While the FDIC will neither "approve" nor disapprove the above described contractual relationship, we will comment on whether or not we feel the arrangement will involve the bank in a violation of the Glass-Steagall Act. In May, 1983 the FDIC issued General Counsel Opinion #6 which examined the issue of whether or not the Glass-Steagall Act would be violated if an insured nonmember bank entered into a contractual arrangement with a third party discount broker whereby the discount broker executes securities transactions for bank customers and the bank shares in the commissions generated by the transactions. The Opinion concluded that the arrangement would not be contrary to the Glass-Steagall Act provided that: (1) the bank clearly acts solely at the direction of the customer, (2) the transactions are for the account of the customer and not the account of the bank, (3) the transactions are without recourse, (4) the bank makes no warranty as to the performance or quality of any security, and (5) the bank does not advise customers to make any particular investment decision. Although your facts present a slightly different situation in that the bank is contracting directly with the underwriter and sponsor of several funds, it would appear that the functions to be performed by the bank are identical in both situations. As the arrangement the bank intends to enter into would appear to satisfy the criteria set forth in General Counsel Opinion #6, we conclude that the bank would not be issuing, underwriting, distributing or selling securities in contravention of the Glass-Steagall Act. Moreover, FDIC's conclusion is supported by the recent Supreme Court decision in Securities Industry Association v. Board of Governors of the Federal Reserve System, 104 S. Ct. 3003 (1984) wherein the Supreme Court reaffirmed the lawfulness of brokerage services (buying and selling for the account of customers) and distinguished brokerage services from underwriting and distributing (buying and selling for one's own account as principal).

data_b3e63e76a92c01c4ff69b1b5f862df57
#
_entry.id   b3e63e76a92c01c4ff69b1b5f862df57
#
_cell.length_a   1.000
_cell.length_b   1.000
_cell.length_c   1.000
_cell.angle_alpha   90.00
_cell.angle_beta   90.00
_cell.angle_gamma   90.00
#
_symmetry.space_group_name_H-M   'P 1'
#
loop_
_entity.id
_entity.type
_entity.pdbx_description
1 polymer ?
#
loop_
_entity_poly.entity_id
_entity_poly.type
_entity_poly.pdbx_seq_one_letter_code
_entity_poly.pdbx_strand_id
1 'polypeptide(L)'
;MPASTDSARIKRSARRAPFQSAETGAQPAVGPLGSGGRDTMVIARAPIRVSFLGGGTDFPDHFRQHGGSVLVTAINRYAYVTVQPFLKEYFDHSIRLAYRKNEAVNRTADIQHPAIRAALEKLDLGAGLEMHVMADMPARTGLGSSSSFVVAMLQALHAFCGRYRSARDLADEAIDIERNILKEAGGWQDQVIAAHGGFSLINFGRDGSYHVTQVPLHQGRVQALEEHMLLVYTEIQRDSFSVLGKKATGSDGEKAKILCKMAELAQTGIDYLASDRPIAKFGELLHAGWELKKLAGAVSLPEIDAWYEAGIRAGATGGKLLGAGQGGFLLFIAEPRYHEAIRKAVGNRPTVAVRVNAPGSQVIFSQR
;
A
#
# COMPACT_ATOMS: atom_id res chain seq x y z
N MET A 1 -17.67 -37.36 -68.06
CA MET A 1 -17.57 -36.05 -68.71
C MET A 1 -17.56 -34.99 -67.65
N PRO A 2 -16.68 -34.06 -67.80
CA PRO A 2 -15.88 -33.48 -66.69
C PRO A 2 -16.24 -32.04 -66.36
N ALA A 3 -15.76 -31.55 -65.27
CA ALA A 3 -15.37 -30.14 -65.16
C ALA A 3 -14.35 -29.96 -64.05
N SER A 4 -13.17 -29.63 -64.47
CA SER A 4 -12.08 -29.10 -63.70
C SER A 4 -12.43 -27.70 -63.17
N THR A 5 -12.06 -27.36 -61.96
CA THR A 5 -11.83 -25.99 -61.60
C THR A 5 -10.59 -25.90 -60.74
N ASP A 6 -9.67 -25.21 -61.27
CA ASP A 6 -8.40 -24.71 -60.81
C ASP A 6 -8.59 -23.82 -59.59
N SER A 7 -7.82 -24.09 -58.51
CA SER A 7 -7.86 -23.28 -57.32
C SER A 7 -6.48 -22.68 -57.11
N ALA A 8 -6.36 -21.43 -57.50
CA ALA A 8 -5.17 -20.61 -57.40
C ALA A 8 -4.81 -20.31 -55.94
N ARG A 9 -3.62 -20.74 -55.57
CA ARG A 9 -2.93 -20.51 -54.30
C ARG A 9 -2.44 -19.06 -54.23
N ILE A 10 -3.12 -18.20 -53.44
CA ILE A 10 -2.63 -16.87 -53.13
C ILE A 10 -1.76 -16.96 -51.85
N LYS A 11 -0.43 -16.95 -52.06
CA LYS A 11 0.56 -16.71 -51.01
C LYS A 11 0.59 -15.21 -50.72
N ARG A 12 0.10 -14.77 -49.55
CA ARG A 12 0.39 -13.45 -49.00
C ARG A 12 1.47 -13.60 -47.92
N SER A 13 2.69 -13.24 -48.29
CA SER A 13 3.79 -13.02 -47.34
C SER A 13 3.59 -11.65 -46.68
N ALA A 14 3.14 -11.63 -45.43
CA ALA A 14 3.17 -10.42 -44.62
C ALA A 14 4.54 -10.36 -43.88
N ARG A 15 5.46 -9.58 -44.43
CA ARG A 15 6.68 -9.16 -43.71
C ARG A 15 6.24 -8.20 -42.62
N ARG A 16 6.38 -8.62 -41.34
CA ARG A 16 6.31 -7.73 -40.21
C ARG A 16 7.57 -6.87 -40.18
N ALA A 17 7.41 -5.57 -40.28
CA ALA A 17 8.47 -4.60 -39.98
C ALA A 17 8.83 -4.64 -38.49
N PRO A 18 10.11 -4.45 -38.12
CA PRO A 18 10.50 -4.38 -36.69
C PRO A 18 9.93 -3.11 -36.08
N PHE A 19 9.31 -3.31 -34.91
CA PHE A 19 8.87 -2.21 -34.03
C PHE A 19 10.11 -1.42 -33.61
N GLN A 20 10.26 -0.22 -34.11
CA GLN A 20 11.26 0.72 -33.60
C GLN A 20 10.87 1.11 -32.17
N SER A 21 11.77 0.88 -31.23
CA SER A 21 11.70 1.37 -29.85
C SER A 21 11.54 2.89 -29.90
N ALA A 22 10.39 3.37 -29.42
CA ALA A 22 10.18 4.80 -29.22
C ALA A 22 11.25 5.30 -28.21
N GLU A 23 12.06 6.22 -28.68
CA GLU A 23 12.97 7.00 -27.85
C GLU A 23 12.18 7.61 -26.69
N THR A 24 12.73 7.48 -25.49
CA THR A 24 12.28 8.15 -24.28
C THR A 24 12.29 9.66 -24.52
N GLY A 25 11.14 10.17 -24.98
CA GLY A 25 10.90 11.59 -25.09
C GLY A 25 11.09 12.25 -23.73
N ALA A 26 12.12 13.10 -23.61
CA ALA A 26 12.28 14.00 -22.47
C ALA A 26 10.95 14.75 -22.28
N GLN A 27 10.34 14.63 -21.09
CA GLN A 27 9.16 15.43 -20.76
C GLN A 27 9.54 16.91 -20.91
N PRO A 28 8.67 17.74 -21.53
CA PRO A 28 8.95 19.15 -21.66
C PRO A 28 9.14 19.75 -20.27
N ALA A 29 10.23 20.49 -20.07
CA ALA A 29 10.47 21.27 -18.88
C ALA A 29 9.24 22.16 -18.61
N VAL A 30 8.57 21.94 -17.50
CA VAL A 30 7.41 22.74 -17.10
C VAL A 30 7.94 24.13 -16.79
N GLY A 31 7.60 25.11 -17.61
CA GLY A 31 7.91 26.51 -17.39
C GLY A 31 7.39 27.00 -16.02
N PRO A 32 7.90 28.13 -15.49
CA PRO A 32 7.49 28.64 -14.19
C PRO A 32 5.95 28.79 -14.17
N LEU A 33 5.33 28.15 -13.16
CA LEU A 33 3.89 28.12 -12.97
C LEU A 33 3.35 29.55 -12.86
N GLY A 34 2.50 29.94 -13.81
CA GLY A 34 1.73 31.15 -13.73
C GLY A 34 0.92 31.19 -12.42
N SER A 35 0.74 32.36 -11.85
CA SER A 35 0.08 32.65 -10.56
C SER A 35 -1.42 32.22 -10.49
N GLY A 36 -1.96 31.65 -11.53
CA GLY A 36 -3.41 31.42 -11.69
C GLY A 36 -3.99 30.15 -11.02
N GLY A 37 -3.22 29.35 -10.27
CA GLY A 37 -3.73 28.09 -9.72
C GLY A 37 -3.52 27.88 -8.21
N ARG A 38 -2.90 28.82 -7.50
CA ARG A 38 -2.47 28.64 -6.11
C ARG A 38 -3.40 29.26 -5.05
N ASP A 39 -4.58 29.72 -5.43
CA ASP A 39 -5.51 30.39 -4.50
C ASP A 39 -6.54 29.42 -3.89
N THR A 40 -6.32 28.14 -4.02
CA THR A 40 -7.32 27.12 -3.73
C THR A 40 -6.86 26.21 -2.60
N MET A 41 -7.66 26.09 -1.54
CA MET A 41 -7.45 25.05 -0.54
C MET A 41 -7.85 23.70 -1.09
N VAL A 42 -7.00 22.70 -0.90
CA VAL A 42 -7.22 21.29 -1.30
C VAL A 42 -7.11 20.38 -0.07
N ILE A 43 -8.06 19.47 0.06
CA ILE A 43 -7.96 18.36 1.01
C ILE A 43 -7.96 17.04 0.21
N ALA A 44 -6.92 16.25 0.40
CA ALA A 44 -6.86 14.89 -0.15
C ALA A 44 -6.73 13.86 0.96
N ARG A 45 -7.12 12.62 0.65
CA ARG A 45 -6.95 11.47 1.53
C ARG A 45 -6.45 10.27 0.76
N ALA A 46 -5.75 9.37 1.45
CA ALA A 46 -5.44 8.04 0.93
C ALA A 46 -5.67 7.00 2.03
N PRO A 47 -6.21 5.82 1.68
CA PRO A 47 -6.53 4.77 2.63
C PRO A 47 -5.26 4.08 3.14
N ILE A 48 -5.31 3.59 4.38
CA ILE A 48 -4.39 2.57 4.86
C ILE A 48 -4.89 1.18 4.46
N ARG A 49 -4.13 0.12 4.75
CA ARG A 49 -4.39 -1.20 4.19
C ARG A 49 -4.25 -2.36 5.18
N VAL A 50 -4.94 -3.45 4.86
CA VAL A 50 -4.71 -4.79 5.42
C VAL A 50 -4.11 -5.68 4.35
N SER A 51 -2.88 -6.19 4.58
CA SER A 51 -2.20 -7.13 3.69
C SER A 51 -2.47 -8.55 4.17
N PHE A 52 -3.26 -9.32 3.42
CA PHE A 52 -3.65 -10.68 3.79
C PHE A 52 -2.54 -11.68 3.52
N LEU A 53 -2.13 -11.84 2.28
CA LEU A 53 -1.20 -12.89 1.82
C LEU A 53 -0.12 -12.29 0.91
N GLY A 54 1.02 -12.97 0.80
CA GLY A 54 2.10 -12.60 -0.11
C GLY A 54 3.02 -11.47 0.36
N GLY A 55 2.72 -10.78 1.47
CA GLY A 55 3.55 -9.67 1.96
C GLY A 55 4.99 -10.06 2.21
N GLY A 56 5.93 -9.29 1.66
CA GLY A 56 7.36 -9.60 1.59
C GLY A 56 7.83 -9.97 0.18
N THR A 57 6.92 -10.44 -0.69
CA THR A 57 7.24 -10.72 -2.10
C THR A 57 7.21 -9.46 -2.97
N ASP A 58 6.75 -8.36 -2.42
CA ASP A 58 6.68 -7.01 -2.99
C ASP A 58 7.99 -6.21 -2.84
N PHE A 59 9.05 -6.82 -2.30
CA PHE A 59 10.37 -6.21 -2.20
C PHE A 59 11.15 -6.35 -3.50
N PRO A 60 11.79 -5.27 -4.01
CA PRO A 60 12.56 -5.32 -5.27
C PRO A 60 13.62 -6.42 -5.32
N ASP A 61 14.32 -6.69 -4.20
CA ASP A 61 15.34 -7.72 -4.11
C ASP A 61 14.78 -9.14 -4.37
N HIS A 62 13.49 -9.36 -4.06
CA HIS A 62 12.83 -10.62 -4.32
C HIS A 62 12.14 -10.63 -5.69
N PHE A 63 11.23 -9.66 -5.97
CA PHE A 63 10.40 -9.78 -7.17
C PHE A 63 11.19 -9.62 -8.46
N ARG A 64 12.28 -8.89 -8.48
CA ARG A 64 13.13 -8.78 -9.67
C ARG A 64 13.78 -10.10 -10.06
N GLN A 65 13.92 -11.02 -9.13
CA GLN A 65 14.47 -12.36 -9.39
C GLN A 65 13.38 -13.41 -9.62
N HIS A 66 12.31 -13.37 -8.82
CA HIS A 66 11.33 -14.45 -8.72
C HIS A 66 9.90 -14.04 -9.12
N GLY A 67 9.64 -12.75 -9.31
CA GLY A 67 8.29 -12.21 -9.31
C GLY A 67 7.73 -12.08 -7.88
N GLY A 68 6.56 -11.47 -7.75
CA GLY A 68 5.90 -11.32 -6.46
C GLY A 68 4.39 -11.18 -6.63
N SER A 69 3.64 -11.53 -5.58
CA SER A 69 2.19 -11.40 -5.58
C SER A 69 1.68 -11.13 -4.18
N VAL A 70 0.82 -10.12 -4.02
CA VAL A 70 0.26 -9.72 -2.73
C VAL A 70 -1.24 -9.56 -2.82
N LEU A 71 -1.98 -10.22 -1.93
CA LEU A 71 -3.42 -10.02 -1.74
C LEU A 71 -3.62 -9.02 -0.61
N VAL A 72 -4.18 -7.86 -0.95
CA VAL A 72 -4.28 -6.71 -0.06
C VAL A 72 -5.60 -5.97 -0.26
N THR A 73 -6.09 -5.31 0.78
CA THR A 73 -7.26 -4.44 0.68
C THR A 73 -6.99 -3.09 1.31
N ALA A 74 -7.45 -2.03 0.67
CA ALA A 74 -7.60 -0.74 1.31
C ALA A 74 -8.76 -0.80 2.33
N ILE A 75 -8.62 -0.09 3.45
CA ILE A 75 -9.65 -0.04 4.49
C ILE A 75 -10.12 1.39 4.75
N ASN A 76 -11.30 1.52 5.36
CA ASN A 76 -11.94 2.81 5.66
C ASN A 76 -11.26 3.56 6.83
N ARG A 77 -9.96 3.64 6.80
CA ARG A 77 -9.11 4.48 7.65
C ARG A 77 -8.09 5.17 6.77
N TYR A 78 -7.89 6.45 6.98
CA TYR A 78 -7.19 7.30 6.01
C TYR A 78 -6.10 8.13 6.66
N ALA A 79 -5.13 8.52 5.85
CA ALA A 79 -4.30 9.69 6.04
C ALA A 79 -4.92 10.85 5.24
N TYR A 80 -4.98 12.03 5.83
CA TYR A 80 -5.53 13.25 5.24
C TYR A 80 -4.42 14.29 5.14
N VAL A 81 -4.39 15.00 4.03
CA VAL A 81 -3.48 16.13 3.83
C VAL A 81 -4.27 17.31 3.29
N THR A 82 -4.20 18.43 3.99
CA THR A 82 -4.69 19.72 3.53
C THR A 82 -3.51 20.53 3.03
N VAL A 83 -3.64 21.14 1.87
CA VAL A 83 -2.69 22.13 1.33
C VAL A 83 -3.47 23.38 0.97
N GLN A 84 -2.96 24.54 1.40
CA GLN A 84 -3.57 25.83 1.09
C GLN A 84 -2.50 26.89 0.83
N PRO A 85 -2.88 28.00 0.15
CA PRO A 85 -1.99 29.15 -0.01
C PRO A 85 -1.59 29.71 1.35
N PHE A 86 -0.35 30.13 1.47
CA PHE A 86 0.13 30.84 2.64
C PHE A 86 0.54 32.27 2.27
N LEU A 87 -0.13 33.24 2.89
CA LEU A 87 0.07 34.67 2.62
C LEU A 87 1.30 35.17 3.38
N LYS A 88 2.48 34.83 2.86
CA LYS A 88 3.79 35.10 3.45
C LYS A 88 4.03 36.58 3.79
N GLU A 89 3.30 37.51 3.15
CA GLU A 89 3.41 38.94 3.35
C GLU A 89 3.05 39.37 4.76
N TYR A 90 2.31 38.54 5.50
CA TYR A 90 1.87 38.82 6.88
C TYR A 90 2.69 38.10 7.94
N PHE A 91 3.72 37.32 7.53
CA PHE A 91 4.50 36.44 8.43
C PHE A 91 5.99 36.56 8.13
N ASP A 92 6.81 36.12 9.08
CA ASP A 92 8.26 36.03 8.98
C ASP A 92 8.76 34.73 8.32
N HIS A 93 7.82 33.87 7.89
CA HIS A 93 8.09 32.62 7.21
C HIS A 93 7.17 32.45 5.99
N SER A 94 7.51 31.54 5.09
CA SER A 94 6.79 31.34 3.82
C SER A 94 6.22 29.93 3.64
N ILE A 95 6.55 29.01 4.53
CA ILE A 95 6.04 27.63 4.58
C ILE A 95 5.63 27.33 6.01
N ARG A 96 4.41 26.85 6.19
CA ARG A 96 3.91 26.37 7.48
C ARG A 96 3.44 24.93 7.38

Although the contractual arrangement would not appear to violate the Glass-Steagall Act, there are several aspects of the relationship which deserve comment. We do not agree with the statement in your letter that the bank has no "salesman's stake" in the sale of the Funds as (1) the bank retains the commissions on the transactions, and (2) the clearing costs the bank must pay will decrease with the volume of sales. This could promote certain conflicts of interest. If the bank intends to engage in margin lending in connection with purchase orders forwarded to the Funds, care should be taken by the bank not only to comply with Part 221 of the Federal Reserve Board's regulations on margin lending to the extent it may be applicable, but to fully comply with sound banking practices in view of the bank's additional interest in the transactions.
Your letter also states that the bank will have no interest in promoting the Funds but will only have an interest in promoting the availability of the Funds to its customers. Although we are of the opinion that a bank may lawfully promote its brokerage services, we also feel that a bank should assure itself that its promotional literature does not mischaracterize the bank's role in the brokerage transaction. Additionally, if the bank places orders on behalf of trust accounts over which it has investment discretion, or on behalf of managed agency accounts over which it has investment discretion, the bank should be careful that it has properly discharged its fiduciary and other obligations. Although General Counsel Opinion #6 states that a bank should not split commissions with a discount broker arising from transactions executed on behalf of trust accounts, this office has sent out subsequent letters stating that such a commission split may be permissible in certain limited circumstances. Copies of these letters have been enclosed for your information.
We wish to stress that the above opinion is based solely on the representations contained in your letter and its attachment. Should additional facts or information come to our attention, the FDIC reserves its right to alter the above opinion. We also wish to stress that the FDIC is not endorsing the contractual arrangement described in your letter nor is this opinion an approval of your client bank entering into such a contract.